Last night – March 15 – I sat down eagerly at 9pm to watch one of BBC 4’s ‘Women’ series of programmes. The series claims to examine how the women’s liberation movement of the 1970s affects women’s lives today (or not). I was particularly keen to watch this because so many of the students I teach have no idea what feminism is. It is a part of our recent history that has almost vanished from popular memory.
The programme showed very perceptively just how little feminism has affected some women’s lives. Many interviewees spoke about how difficult it is to juggle childcare, domestic chores and paid work, and most felt they had no ‘right’ to ask their partner to help out more. I really wished I’d been able to record it for my students and it made me determine to begin teaching the history of feminism once more.
Yet, astoundingly, this programme chose to focus exclusively upon middle class women. At least one-third of them sent their children to private school (compared with less than 8 percent of the British population as a whole) and one couple said their last row had been over whose turn it was to ‘light the Aga’.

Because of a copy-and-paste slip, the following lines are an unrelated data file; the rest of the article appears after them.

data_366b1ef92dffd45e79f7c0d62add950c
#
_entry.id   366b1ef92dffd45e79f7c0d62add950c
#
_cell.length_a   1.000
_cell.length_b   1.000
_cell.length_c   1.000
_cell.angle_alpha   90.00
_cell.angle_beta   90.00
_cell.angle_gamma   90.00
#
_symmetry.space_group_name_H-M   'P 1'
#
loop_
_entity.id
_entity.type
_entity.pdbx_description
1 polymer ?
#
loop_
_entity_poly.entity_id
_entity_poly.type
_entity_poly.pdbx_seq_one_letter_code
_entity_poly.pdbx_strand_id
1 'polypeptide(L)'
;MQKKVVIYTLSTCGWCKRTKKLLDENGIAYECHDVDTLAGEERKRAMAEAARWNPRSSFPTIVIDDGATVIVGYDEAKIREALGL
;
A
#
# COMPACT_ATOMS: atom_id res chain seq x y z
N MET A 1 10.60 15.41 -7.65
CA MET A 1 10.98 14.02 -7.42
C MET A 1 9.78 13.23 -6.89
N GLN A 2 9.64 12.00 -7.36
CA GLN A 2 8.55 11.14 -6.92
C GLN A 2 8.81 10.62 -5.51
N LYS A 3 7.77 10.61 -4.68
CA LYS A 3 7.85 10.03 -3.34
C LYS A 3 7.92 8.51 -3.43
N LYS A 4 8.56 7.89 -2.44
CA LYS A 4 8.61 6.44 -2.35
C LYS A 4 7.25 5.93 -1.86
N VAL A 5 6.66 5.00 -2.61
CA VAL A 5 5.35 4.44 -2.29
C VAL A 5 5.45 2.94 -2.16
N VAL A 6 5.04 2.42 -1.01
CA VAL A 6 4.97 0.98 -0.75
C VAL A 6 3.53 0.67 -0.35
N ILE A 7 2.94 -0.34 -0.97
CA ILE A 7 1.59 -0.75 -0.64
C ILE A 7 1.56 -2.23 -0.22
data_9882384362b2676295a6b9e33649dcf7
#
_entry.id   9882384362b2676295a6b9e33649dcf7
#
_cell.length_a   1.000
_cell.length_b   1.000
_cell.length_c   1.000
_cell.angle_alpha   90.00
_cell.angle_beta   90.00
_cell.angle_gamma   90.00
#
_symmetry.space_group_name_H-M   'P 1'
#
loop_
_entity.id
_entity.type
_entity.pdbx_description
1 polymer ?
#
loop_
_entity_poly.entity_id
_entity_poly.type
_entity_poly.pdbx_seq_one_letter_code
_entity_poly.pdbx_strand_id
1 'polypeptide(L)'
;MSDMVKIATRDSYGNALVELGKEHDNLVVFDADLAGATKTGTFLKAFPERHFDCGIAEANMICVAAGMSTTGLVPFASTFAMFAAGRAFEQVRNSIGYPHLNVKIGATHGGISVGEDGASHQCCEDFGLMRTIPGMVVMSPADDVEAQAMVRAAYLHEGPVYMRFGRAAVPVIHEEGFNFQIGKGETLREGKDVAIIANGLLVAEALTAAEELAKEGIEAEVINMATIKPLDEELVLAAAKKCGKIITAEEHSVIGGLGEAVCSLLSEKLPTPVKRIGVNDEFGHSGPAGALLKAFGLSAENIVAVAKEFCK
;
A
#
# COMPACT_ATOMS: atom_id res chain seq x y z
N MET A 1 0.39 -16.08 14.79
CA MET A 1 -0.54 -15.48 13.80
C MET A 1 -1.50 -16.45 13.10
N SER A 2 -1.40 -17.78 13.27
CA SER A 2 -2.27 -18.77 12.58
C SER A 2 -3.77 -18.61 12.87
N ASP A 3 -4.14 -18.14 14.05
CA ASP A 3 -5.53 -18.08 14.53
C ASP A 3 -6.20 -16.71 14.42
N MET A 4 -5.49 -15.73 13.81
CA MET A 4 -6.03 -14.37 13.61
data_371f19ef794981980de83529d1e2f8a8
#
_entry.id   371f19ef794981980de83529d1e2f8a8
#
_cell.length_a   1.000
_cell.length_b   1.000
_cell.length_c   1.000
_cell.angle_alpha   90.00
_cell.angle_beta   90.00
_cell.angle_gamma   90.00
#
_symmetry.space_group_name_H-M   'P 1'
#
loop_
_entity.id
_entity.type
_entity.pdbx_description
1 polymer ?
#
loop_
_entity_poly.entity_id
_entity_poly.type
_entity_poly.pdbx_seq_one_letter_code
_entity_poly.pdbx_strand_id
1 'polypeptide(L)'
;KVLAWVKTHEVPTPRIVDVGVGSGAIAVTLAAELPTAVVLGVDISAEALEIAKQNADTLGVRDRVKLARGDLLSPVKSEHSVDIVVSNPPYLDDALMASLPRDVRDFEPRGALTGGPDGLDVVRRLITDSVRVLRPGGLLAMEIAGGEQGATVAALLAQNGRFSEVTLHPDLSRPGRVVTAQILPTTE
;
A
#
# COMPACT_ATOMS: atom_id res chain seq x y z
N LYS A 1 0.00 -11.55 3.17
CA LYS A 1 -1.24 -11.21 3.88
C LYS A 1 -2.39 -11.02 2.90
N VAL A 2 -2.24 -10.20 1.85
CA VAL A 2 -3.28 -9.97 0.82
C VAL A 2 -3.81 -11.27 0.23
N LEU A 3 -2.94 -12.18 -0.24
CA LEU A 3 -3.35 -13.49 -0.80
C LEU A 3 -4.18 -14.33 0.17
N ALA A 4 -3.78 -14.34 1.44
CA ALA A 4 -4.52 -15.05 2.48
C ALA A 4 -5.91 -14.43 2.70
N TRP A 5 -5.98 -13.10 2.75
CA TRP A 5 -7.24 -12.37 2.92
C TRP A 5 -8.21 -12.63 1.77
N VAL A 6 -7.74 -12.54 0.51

It was this kind of class-bias that led so many working-class women to feel that feminism was not something ‘for them’ in the 1970s. Judy Walker, whose story features on this website (see her story on our ‘Youth’ page) was a community-rights campaigner who helped establish nurseries in Coventry during the 1970s (an important gain for working women), and established an informal women’s group in her home. Yet she said that she ‘never thought about’ feminism; ‘it didn’t seem to touch my life’. It is about time that highly-educated, professional women recognise just how much they have in common with their working-class counterparts. I think we could all learn from Judy’s struggles and campaigns.
If you’d like to find out more about Women’s Liberation, the National Women’s Library is holding an exhibition until 17 April 2010: go here for details.